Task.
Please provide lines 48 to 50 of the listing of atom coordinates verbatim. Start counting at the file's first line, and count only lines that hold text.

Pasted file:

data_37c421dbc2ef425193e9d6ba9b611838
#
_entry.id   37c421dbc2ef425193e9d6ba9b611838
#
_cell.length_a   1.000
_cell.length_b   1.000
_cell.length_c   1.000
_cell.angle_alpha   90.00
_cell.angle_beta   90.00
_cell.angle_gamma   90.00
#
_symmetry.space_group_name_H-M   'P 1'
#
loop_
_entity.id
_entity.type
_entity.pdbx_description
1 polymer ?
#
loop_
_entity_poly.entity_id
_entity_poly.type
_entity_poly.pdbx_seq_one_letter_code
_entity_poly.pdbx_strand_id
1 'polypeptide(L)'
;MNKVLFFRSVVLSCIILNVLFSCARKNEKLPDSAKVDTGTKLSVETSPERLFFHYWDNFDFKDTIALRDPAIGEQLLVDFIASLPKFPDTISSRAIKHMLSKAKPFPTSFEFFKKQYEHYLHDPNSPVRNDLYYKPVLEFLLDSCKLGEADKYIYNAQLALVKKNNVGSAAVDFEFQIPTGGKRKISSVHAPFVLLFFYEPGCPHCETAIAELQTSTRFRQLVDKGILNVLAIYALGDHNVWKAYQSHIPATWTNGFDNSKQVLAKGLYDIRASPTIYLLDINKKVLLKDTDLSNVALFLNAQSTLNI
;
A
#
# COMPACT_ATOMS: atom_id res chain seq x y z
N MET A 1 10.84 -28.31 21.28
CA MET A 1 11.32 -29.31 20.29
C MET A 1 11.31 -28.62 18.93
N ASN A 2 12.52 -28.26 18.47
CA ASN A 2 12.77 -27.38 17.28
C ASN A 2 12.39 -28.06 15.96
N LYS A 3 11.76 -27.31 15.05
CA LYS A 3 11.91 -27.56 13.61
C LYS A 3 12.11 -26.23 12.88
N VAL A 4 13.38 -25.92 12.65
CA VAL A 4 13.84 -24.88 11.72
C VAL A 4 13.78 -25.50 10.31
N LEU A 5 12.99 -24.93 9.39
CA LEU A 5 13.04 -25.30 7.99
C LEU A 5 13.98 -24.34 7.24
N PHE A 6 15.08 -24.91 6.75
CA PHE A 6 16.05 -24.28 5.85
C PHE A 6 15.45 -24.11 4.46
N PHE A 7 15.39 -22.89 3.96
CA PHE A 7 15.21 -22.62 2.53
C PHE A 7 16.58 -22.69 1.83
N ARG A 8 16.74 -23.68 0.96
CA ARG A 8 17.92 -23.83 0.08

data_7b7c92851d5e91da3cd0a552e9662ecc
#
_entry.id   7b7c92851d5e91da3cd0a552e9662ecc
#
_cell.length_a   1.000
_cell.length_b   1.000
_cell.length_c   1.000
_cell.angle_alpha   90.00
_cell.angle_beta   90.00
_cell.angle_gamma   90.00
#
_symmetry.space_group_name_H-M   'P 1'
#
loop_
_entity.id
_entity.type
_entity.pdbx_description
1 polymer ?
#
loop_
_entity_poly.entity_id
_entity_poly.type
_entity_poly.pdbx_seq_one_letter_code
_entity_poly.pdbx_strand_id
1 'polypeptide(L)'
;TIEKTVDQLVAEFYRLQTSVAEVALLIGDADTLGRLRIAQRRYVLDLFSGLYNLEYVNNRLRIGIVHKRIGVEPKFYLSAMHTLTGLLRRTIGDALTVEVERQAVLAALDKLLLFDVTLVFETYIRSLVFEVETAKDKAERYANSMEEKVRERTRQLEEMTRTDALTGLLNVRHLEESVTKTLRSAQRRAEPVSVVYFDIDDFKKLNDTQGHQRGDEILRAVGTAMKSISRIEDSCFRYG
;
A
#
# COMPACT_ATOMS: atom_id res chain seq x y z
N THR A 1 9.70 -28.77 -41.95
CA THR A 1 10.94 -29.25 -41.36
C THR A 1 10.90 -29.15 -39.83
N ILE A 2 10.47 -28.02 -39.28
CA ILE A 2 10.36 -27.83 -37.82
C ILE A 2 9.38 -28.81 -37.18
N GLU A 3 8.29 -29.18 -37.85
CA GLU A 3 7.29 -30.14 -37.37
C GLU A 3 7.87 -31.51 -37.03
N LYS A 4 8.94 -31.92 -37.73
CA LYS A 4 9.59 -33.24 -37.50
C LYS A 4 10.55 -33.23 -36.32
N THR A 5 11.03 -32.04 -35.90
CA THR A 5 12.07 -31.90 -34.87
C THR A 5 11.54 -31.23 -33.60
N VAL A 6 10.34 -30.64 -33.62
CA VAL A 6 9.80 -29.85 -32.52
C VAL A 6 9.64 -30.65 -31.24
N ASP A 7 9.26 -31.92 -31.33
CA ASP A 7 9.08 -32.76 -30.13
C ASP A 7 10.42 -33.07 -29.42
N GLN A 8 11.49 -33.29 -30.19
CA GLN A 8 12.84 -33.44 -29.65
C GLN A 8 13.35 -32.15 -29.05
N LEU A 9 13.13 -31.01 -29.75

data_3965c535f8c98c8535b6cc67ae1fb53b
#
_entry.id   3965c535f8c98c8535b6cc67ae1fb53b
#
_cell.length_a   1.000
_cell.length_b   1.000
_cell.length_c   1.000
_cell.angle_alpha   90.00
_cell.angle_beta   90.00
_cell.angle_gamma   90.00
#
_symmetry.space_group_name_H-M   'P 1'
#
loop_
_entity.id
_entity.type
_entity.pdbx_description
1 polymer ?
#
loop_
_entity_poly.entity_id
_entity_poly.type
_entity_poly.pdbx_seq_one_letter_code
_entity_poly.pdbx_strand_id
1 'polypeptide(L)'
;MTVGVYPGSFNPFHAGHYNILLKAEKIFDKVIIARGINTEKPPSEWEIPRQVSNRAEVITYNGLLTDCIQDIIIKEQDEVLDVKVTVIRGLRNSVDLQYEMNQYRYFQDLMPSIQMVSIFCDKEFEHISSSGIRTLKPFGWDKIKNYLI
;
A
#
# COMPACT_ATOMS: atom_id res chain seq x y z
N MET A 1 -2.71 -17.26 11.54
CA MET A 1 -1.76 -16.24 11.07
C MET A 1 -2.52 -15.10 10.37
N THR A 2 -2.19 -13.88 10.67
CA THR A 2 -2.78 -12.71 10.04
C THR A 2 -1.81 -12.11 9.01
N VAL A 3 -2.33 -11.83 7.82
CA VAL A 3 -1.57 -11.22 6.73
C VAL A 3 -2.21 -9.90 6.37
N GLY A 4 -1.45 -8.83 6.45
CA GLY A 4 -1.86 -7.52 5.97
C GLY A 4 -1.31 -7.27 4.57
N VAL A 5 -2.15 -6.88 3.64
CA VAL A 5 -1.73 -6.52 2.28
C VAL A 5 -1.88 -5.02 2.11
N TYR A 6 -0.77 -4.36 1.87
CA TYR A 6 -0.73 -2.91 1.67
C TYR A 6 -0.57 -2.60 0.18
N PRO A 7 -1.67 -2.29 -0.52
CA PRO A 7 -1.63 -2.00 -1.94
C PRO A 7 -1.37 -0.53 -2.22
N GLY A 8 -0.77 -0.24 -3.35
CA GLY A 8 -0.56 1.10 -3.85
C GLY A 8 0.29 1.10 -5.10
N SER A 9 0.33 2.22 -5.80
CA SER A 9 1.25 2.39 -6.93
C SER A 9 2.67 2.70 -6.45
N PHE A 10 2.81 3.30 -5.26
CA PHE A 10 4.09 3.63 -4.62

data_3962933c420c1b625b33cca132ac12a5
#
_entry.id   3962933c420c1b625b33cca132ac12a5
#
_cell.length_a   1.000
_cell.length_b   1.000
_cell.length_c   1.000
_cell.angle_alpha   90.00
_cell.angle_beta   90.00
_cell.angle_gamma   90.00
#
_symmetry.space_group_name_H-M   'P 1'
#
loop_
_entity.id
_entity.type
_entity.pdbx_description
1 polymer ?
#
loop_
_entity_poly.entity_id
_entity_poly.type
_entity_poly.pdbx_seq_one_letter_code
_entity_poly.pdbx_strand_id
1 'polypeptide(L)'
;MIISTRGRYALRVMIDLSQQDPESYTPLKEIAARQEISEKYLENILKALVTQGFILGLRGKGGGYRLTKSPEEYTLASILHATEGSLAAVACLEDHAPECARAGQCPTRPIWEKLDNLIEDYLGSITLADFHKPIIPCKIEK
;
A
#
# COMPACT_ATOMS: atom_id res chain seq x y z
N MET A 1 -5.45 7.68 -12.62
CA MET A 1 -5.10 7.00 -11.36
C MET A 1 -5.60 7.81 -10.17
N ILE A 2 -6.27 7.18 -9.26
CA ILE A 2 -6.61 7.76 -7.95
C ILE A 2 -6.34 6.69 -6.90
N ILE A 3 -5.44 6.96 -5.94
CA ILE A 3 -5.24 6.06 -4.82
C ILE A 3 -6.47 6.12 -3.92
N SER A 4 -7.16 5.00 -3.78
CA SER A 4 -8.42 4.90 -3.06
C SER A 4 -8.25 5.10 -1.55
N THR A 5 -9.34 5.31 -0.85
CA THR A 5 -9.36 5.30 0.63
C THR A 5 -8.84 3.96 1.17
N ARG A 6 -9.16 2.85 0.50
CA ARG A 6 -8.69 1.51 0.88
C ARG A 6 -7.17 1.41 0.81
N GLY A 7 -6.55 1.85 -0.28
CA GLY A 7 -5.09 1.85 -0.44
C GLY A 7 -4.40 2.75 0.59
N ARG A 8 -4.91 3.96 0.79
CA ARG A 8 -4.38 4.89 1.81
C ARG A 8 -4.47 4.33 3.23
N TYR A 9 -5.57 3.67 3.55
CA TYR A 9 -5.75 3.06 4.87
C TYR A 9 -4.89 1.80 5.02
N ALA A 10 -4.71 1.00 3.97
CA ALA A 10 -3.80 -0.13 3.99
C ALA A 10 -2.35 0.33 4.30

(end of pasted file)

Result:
C PHE A 6 15.45 -24.11 4.46
N PHE A 7 15.39 -22.89 3.96
CA PHE A 7 15.21 -22.62 2.53